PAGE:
This is not about “free speech.” It never was. There is no “free speech” if anyone brandishes firearms to intimidate those they despise. You can’t argue with the armed.
Now the white supremacists are effectively enemy soldiers set on conquering our city, and in this context, it certainly does make sense to say that it is the responsibility of residents to come out in force and defend themselves. It is indeed unjust, not to mention ineffective, to rely on Dre Harris and BLM members to defend the entire city against an invading army. But if that's the case, then it's crazy to propose that our self-defense should take the form of "taking dozens of blows" and "staring down" our armed opponents. If this is really a war, and the enemy is really big and powerful and armed, we should take up arms ourselves and march on them. We immensely outnumber them; it would be a brief and probably fairly decisive battle (once we learned how to correctly discharge our weapons...). Or we call up the military to do this for us.

But Vaidhyanathan insists instead on nonviolent direct action, which is a strategy for domestic activism - a speech strategy, not a war strategy. This is the crux of the confusion. If we're fighting a war against white supremacists, if we understand them as organized domestic terrorists like White Power ISIS, then nonviolent direct action - "staring them down" - seems like an unbelievably naive response. If Vaidhyanathan were in Iraq, would he fight ISIS by "staring them down"? The obvious response to a domestic insurgency is to use the power of the government, which is on our side regardless of Trump's dithering, to outlaw and execute them for treason. We have certainly done that before.

While I'm sure there are people who would like to do just that to any participants in or sympathizers with white nationalism, I suspect that not even most liberals would be willing to go that far. Even doxxing the men in the photos from the Cville rally in order to get them fired from their jobs has produced unease among them. Why? There is general agreement that the guy who plowed his car into pedestrians ought to be understood as a terrorist. But most people seem to be very hesitant to apply this label to those who profess white supremacist beliefs online, and even those who assemble in their name so long as they do so peacefully. The reason, I suspect, is that, contra Vaidhyanathan, this is still about free speech. We basically do see white supremacists as fellow citizens engaged in speech (hateful speech, dangerous speech, but still speech), not enemy combatants engaged in war. That's precisely why protestors and armchair-commentators alike turn to nonviolent direct action instead of counter-terrorism to fight them. They're concerned to denounce and persuade, not to capture and kill them. So, evidently, you can argue with the armed, because if you really thought you couldn't, you'd arm yourself against them.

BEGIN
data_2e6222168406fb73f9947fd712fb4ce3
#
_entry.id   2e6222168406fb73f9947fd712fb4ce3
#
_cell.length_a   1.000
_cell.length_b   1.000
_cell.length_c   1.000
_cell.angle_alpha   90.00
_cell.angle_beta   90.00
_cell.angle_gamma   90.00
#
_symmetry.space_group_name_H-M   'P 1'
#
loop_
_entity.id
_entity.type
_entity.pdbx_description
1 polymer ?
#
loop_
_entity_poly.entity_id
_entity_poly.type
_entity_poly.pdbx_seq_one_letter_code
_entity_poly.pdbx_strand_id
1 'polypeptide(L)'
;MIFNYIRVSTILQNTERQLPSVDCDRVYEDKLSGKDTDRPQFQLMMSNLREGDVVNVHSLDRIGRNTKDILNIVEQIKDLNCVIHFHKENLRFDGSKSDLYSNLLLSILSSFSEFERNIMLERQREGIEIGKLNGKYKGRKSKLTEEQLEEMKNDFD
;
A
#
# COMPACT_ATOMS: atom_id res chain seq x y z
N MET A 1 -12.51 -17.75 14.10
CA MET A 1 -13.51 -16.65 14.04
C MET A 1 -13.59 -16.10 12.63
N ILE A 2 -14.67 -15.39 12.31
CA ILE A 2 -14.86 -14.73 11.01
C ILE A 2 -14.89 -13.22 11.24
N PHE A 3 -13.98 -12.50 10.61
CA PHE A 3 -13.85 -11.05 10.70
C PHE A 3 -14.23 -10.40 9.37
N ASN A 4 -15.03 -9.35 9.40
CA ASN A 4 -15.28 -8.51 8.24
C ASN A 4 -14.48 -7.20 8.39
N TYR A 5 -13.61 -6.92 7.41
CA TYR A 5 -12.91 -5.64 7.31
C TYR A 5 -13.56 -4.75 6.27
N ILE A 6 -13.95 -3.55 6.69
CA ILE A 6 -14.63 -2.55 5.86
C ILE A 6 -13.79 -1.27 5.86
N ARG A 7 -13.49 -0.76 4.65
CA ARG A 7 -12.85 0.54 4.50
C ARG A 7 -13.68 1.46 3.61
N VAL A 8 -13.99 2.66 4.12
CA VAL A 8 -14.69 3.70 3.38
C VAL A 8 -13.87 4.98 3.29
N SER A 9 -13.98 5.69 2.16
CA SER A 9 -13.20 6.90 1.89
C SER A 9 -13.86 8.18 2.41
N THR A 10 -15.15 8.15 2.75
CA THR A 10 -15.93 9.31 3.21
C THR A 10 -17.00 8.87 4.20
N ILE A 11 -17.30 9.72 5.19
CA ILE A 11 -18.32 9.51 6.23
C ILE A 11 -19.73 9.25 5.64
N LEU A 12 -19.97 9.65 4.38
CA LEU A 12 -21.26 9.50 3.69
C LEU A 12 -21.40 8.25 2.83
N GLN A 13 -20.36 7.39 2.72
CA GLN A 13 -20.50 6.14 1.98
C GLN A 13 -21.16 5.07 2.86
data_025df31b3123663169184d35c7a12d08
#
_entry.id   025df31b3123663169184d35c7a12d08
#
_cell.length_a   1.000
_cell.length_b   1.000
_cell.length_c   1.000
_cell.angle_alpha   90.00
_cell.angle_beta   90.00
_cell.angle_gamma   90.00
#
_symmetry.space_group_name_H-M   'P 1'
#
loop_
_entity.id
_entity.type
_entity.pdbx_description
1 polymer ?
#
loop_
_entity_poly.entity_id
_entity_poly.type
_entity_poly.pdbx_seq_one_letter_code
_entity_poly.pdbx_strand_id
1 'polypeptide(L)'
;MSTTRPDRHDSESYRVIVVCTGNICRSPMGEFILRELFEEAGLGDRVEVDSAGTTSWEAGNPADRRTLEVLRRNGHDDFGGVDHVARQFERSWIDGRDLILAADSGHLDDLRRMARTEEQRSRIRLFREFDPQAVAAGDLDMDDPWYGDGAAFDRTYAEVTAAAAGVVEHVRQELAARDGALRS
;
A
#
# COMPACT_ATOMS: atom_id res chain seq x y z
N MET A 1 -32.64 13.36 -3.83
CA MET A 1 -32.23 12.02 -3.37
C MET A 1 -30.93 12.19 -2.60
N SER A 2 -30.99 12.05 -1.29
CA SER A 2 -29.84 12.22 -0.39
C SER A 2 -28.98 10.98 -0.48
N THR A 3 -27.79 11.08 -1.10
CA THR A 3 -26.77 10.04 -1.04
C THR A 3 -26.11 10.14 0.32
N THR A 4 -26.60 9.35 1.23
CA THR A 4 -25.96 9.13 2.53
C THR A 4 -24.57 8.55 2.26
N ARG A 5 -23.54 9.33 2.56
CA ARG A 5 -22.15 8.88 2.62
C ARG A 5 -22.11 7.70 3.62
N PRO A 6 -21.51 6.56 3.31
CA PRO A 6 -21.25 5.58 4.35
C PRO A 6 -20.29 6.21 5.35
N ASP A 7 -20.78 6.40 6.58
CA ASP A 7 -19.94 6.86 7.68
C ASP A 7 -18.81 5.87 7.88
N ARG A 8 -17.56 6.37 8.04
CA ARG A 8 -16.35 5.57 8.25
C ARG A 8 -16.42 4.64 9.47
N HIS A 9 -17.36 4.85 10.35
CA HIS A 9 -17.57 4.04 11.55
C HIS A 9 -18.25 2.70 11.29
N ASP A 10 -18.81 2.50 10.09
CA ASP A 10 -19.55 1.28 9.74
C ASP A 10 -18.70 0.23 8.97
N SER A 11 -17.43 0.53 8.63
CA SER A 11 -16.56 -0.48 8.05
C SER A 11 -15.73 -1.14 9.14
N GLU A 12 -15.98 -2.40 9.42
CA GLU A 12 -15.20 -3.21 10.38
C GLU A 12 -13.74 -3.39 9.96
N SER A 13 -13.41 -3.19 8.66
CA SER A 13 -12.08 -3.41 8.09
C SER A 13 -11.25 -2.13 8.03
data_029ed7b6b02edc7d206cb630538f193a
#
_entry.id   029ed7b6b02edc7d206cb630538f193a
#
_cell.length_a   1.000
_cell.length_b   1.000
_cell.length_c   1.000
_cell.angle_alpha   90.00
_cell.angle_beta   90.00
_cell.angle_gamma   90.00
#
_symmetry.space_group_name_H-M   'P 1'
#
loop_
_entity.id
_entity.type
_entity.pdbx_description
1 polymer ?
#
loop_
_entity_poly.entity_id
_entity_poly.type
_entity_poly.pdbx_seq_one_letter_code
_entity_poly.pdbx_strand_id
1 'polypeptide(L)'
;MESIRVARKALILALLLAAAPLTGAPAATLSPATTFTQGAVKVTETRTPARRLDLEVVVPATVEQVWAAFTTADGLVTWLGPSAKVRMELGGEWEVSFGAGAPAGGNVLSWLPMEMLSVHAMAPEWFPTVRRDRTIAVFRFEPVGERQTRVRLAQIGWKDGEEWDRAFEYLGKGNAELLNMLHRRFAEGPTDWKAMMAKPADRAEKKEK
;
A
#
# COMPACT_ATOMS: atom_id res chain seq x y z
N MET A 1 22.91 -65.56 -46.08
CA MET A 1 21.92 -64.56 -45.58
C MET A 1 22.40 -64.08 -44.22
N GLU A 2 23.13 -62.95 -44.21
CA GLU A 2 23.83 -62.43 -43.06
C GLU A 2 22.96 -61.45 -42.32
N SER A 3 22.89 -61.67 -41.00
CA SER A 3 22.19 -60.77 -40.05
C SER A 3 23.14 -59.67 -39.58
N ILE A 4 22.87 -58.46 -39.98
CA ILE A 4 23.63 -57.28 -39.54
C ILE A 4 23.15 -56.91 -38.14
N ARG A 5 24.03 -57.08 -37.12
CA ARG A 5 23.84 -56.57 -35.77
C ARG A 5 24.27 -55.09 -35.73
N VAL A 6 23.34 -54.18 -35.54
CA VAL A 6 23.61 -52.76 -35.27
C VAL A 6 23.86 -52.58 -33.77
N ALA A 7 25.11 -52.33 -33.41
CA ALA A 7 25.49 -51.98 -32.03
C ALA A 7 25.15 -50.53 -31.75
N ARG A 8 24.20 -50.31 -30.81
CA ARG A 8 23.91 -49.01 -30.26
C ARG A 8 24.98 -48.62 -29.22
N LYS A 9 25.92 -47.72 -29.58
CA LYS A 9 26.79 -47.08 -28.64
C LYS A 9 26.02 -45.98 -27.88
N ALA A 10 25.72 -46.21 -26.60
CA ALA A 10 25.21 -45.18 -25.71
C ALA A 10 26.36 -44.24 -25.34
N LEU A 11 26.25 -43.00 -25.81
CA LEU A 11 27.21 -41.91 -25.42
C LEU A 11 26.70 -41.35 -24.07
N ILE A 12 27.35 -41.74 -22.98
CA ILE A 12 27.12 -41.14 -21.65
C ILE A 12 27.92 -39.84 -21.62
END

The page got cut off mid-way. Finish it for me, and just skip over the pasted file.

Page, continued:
Maybe the mood will shift now, and we will begin to treat white supremacism more like treason than repulsive speech. That will of course raise all sorts of difficulties of distinction that no one participating in the present frenzy of righteous outrage seems interested in considering. But the transition will be made somewhat easier by all the domestic counter-terrorism infrastructure we've already established and which we can now extend to surveil a much broader range of speech activities. Or we can hope to split the difference by strengthening the legal scope and consequences of "hate speech," leaving it to judges to surgically separate out white supremacist speech from other kinds of speech. Or maybe we will double down on preventing violence while protecting expression, with all the municipal costs that this will clearly impose. Or maybe we'll just sidestep all this law-and-government stuff and continue indulging in Lincoln's "mobocratic spirit."